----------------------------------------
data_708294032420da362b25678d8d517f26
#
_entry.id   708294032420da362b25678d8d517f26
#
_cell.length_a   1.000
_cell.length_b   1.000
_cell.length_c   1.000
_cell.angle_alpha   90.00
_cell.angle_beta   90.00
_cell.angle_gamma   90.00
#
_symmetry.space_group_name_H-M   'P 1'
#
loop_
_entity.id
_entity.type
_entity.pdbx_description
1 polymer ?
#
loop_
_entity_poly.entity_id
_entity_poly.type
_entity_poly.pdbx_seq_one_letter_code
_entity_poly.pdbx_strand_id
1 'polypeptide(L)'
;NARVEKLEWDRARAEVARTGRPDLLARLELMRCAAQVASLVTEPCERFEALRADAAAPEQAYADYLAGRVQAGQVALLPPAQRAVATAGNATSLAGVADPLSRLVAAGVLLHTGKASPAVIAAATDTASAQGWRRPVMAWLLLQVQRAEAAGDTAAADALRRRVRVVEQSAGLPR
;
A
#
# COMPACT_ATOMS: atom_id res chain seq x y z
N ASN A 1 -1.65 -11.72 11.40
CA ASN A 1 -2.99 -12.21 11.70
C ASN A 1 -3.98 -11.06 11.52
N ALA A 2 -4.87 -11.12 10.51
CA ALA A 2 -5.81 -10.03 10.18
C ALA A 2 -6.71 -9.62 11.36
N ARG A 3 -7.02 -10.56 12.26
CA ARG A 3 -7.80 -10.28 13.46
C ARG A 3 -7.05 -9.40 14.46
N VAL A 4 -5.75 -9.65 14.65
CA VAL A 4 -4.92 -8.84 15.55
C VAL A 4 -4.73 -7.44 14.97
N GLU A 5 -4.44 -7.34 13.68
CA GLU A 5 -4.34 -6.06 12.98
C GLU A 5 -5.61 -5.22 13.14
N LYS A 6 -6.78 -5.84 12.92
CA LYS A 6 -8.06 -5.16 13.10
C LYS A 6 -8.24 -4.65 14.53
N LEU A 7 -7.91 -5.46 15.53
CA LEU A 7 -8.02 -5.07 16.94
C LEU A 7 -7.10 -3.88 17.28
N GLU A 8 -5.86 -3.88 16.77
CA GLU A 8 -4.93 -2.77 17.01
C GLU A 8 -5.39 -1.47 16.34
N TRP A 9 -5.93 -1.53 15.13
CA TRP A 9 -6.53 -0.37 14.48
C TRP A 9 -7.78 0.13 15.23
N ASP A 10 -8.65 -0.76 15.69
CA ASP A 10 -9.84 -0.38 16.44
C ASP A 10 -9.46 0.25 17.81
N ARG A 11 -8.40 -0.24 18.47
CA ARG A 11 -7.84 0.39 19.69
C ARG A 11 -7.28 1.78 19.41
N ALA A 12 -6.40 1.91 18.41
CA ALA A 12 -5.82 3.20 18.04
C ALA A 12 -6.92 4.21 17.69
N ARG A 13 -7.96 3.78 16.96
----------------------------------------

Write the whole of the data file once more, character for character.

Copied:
data_708294032420da362b25678d8d517f26
#
_entry.id   708294032420da362b25678d8d517f26
#
_cell.length_a   1.000
_cell.length_b   1.000
_cell.length_c   1.000
_cell.angle_alpha   90.00
_cell.angle_beta   90.00
_cell.angle_gamma   90.00
#
_symmetry.space_group_name_H-M   'P 1'
#
loop_
_entity.id
_entity.type
_entity.pdbx_description
1 polymer ?
#
loop_
_entity_poly.entity_id
_entity_poly.type
_entity_poly.pdbx_seq_one_letter_code
_entity_poly.pdbx_strand_id
1 'polypeptide(L)'
;NARVEKLEWDRARAEVARTGRPDLLARLELMRCAAQVASLVTEPCERFEALRADAAAPEQAYADYLAGRVQAGQVALLPPAQRAVATAGNATSLAGVADPLSRLVAAGVLLHTGKASPAVIAAATDTASAQGWRRPVMAWLLLQVQRAEAAGDTAAADALRRRVRVVEQSAGLPR
;
A
#
# COMPACT_ATOMS: atom_id res chain seq x y z
N ASN A 1 -1.65 -11.72 11.40
CA ASN A 1 -2.99 -12.21 11.70
C ASN A 1 -3.98 -11.06 11.52
N ALA A 2 -4.87 -11.12 10.51
CA ALA A 2 -5.81 -10.03 10.18
C ALA A 2 -6.71 -9.62 11.36
N ARG A 3 -7.02 -10.56 12.26
CA ARG A 3 -7.80 -10.28 13.46
C ARG A 3 -7.05 -9.40 14.46
N VAL A 4 -5.75 -9.65 14.65
CA VAL A 4 -4.92 -8.84 15.55
C VAL A 4 -4.73 -7.44 14.97
N GLU A 5 -4.44 -7.34 13.68
CA GLU A 5 -4.34 -6.06 12.98
C GLU A 5 -5.61 -5.22 13.14
N LYS A 6 -6.78 -5.84 12.92
CA LYS A 6 -8.06 -5.16 13.10
C LYS A 6 -8.24 -4.65 14.53
N LEU A 7 -7.91 -5.46 15.53
CA LEU A 7 -8.02 -5.07 16.94
C LEU A 7 -7.10 -3.88 17.28
N GLU A 8 -5.86 -3.88 16.77
CA GLU A 8 -4.93 -2.77 17.01
C GLU A 8 -5.39 -1.47 16.34
N TRP A 9 -5.93 -1.53 15.13
CA TRP A 9 -6.53 -0.37 14.48
C TRP A 9 -7.78 0.13 15.23
N ASP A 10 -8.65 -0.76 15.69
CA ASP A 10 -9.84 -0.38 16.44
C ASP A 10 -9.46 0.25 17.81
N ARG A 11 -8.40 -0.24 18.47
CA ARG A 11 -7.84 0.39 19.69
C ARG A 11 -7.28 1.78 19.41
N ALA A 12 -6.40 1.91 18.41
CA ALA A 12 -5.82 3.20 18.04
C ALA A 12 -6.92 4.21 17.69
N ARG A 13 -7.96 3.78 16.96